Ecology & Study Abroad in Russia: Elizabeth Rolfes [Kezari Girl Spotlight #4]

Elizabeth prefers to take the path less traveled, currently spending her study abroad semester in Irkutsk, Russia. Read on to hear about her love for ecology, sailing, and adventures abroad!

Beach or mountains?

Mountains!

Favorite & least favorite travel destination?

Favorite: Lake Baikal (Russia) or Manuel Antonio National Park (Costa Rica).

Least Favorite: Honestly, I can’t think of anywhere that I haven’t liked. There have been some awkward/unpleasant situations on trips, but that stems from me not fully understanding the culture, not because a place has been unpleasant. 

Aisle, middle or window seat?

Window seat – I like to sleep by leaning against the window. 

Greatest travel hack?

I make sure to roll all of my clothes instead of folding them – they take up a lot less space this way. 

Favorite travel snack?

Roasted chickpeas!

What 3 items do you always have in your luggage?

  • I always bring my own utensils with me in a small fabric wrap so that I don’t have to waste plastic at airports
  • Shampoo and soap in bar-form so that I don’t have to worry about liquids at Security
  • My water bottle that can either keep things very cold or very hot

Tell us about your study abroad experience! How did you choose your location and how has it matched up to your expectations?

I am currently studying abroad in Irkutsk, Russia, in Siberia. I live with a host grandma here and attend classes at Irkutsk State University, where I am studying ecology and economics.

At Brown, I studied Russian for two years, and am concentrating/majoring in Environmental Science and Economics, so coming to study abroad in Siberia was a natural decision for me because I could combine all of these interests in one place. Additionally, I am a huge fan of ecotourism, and there are some amazing national parks at Lake Baikal that I have had the opportunity to explore. 

Irkutsk has matched up to the expectations I had about it in general, I spent a summer in Russia in high school so I knew what I was getting myself into. The only thing that has surprised me is that it hasn’t been cold here yet. I originally thought that fall would already be freezing but it has been like a typical fall in New England.  

What’s the greatest thing you’ve learned so far?

I love learning about little random expressions that people say differently here than in English. For example, instead of saying “clockwise”, I have heard Russians say “with the sun”. Another example is instead of saying someone is a “black sheep”, I have heard people say “white crow”. 

Anything you’d change about your study abroad travel experience?

It would have been fun to get the opportunity to live in a Russian dorm or apartment here with students. My host-grandma is amazing but I would’ve liked to experience the typical Russian college experience.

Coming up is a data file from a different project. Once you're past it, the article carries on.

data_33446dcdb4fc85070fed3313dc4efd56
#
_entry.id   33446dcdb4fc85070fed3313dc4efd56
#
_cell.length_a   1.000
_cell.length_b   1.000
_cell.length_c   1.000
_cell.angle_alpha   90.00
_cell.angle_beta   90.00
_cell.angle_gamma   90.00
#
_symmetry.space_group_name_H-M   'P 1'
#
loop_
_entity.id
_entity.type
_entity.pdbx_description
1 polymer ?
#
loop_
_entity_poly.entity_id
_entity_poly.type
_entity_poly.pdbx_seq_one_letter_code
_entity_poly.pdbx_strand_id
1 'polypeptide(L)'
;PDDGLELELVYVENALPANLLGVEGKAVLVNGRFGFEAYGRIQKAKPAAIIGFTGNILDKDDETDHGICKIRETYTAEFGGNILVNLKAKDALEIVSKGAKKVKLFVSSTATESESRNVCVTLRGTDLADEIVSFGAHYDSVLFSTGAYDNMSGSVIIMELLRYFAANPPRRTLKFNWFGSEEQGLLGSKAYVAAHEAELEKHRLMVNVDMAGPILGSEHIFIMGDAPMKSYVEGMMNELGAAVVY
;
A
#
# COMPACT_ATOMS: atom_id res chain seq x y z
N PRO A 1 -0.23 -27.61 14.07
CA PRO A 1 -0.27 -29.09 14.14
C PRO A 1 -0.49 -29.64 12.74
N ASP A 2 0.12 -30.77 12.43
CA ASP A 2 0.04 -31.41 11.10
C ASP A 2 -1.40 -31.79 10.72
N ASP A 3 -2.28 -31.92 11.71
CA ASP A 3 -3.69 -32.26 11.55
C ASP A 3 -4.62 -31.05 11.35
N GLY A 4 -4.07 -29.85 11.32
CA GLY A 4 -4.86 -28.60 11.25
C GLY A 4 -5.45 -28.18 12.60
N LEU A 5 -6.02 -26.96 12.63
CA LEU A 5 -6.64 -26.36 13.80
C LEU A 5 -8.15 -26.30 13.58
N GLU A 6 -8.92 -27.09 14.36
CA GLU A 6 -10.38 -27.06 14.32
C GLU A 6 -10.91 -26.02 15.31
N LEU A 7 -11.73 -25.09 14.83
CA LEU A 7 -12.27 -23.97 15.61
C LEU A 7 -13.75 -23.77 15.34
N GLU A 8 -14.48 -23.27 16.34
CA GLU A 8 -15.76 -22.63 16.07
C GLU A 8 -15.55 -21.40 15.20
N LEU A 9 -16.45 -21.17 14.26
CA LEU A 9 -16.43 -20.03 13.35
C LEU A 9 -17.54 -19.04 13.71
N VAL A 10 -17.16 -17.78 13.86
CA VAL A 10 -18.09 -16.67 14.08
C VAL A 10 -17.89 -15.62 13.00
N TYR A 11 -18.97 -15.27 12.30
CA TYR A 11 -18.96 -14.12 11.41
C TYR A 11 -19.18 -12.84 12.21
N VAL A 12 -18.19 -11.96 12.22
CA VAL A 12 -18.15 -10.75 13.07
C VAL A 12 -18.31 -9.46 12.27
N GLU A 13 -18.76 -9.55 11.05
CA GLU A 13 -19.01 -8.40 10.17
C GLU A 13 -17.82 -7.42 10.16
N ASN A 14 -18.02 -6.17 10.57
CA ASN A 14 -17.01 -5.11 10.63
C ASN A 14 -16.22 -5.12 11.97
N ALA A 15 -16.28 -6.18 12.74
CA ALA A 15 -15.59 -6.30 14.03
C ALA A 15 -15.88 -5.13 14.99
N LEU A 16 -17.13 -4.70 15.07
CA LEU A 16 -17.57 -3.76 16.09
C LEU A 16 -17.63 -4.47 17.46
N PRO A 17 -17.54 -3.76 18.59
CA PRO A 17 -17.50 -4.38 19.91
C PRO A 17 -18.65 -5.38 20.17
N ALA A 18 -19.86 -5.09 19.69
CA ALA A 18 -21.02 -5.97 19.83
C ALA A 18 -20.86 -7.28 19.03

What do locals ask you when you met them?

Locals are always surprised that I chose to come to Irkutsk instead of St. Petersburg or Moscow and they always ask me why I made this decision and are surprised when I say that I came here for Ecology. 

Funniest travel story?

One time I thought I was going to a weightlifting class here but I accidentally ended up in a belly dancing class because the instructor spoke very quickly at the beginning and I didn’t realize that I had read the schedule wrong! 

You also sail for Brown University! How did you get into the sport?

I grew up on an island near Seattle and as a kid, I would always watch boats sailing by and wish I could be on them. I took a class when I was 13 and then immediately joined my high school sailing team with essentially no experience. I was super lucky to have an amazing coach in high school who encouraged me to keep sailing in college… and so I did!

What book are you reading now? Thoughts?

I am currently reading The Idiot by Dostoevsky in the original Russian. I like it so far, some people are just having a conversation at a foggy train station, and I assume the action will pick up soon.  I am learning a lot of new words from it that will probably make me sound like I’m from the 19th century when I speak here. 

Lastly – describe your dream life.

My dream is to work on international environmental policy between the US and Russia. I hope to be fluent in Russian and at least one other language (maybe French or Mandarin) and be able to use them every day to communicate with people around the world. I also hope I can continue sailing and traveling throughout my life. 

To keep up with Elizabeth’s study abroad adventures around Russia, check her out on Instagram @elizabethrolfes

Check out our other Kezari Girl Spotlights on bleisure travelers:

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